Fragile Cargo

I’m braced, holding ‘L2’ and ‘R2’ to grasp tightly to the straps of my futuristic backpack, despite the fact I’m not walking yet. It’s a habit from the real world leaking in, testing the weight before the off. Sam Porter Bridges exists no longer, this is me on the wild frontiers of broken America. Standing on the edge of what is left of civilisation I’m preparing my route, analysing the peaks and troughs of what looks more like Scottish Highlands, than East Coast America. I’ve meticulously planned the points where I’ll stop, craggy cliffs where I’ll plant an anchor, throw a rope and slowly drop to the earth below. I want to be precise. I’m carrying vital supplies for an outpost hoping to connect to the network and reunite the country.

Emotions run high at all times

For now, the story matters very little. All I’m concerned with is the balance of my cargo. Most of the load is on my back, some attached to my thighs which I feel will give me a better centre of gravity. Maybe it will, maybe it won’t. The ground beneath my feet is my greatest obstacle. On my last journey, after wading a shallow river, I absently pressed the ‘X’ button at the wrong time and jumped instead of climbed; frantically I reset my balance, saving the cargo from a watery grave.

I know that the Timefall rain will be an issue, as will the mysterious BTs, which I’ll admit scare me more than I thought they would. I’ve spotted that another courier has marked a good place to wait out the rain. Another has signposted the presence of BTs. I can’t yet work out if I enjoy this element of Death Stranding or not. Part of the exploration for me is discovery, yet I’m still thankful of the advance warning.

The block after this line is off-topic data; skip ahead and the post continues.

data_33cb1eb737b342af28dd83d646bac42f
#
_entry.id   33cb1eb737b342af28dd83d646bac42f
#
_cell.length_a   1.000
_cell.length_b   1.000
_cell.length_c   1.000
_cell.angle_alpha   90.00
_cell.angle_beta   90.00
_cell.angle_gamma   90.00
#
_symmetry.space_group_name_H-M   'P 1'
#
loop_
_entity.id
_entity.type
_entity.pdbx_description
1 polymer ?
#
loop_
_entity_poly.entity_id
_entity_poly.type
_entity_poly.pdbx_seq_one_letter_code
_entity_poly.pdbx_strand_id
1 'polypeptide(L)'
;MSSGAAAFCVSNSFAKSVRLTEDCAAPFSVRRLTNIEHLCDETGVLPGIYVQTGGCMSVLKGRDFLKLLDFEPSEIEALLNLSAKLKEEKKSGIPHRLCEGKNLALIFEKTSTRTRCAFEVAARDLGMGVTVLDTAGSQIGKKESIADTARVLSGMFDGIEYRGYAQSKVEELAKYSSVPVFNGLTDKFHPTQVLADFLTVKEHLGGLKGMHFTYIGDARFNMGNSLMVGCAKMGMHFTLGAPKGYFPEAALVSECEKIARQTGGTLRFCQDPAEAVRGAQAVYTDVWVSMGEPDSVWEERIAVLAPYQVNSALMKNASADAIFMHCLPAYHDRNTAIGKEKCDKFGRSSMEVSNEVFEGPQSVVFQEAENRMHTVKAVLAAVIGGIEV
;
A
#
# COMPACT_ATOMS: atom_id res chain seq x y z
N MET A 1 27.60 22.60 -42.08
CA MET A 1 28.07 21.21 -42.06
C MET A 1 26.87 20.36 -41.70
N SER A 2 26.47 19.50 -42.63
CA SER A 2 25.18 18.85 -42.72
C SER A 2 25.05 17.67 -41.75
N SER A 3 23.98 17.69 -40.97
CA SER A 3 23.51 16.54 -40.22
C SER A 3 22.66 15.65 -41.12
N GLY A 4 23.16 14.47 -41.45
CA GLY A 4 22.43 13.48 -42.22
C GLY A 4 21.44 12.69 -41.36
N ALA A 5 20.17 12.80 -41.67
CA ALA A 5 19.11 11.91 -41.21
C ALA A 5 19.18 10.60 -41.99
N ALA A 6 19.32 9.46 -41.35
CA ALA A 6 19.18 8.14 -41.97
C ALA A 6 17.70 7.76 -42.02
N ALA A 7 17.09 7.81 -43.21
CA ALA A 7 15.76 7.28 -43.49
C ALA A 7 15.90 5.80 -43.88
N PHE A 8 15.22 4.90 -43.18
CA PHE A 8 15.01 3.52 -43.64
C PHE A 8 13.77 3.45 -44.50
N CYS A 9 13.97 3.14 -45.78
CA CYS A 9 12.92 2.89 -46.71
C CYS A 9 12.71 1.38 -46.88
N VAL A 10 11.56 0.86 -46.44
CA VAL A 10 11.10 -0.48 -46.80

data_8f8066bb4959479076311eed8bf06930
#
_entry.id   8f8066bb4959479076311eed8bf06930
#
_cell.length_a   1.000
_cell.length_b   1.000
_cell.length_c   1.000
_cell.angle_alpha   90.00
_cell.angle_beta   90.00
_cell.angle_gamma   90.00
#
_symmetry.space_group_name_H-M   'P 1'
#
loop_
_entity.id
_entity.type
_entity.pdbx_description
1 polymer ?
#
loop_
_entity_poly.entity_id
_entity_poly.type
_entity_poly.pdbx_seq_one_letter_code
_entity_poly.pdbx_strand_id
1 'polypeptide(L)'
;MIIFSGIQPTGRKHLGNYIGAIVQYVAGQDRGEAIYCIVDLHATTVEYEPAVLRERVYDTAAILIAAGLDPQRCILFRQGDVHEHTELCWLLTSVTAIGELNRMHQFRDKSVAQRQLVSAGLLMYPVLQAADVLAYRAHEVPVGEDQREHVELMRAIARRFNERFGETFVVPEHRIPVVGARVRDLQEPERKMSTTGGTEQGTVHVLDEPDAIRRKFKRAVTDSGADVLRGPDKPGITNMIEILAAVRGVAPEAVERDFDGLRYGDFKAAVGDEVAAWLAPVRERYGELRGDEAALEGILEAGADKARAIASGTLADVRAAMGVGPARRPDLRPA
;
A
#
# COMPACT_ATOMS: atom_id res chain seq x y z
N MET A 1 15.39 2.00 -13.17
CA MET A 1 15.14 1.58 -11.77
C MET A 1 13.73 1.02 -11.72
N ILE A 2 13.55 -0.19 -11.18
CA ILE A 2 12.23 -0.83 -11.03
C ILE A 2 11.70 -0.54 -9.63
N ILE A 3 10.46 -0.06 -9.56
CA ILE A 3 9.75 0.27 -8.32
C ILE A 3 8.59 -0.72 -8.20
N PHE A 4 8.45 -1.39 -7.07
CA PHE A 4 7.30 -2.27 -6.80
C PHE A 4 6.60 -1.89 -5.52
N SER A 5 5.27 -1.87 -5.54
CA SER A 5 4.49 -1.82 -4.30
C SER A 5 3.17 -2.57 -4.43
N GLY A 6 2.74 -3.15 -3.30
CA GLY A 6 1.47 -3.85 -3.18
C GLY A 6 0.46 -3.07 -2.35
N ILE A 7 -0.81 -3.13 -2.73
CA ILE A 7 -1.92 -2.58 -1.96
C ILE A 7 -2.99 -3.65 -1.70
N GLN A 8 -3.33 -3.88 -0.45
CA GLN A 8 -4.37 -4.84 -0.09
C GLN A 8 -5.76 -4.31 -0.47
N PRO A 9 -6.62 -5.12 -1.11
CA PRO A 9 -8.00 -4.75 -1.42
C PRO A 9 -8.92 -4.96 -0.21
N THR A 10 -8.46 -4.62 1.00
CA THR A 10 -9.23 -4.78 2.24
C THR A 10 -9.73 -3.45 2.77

Everything is double and triple checked, it’s time to leave.

The view is always captivating

I’ve developed a habit of tapping my scanner, checking the route, keeping an eye out for big red ‘X’ markers which warn against impossible terrain. But on the horizon, there’s a dropped piece of cargo. Then I spot another and a third. It doesn’t matter to me whether this is placed there by a member of Kojima’s team or whether a player dropped it, I must return it to the owner. I must deliver this found item. My first instinct tells me I am Frodo, determined against all disaster to deliver a promise. My sense of humour tells me I’m already better than any Hermes delivery driver, but really, it’s my fatherly instinct which pushes me on.

This black and orange box nestled in the grass is now a child’s lost teddy. A scruffy bunny, with half-chewed ears, one of its button eyes missing and the child will never get to sleep that night without this soft toy in their arms. I know this is ridiculous, but I’ve been in this situation many times as a father of three children. I’m determined now to take on the extra weight – physically and emotionally. I scour the surrounding area looking for extra lost items – connecting America can wait, these people have lost something valuable.

For me, this is the most interesting aspect of Death Stranding. It’s entirely optional, the electronic ‘likes’ I’ll garner on delivery mean nothing, but the sense of closure drives me on. I yearn to find the owner, though I know it will be a faceless terminal at the end of the route. I have a responsibility.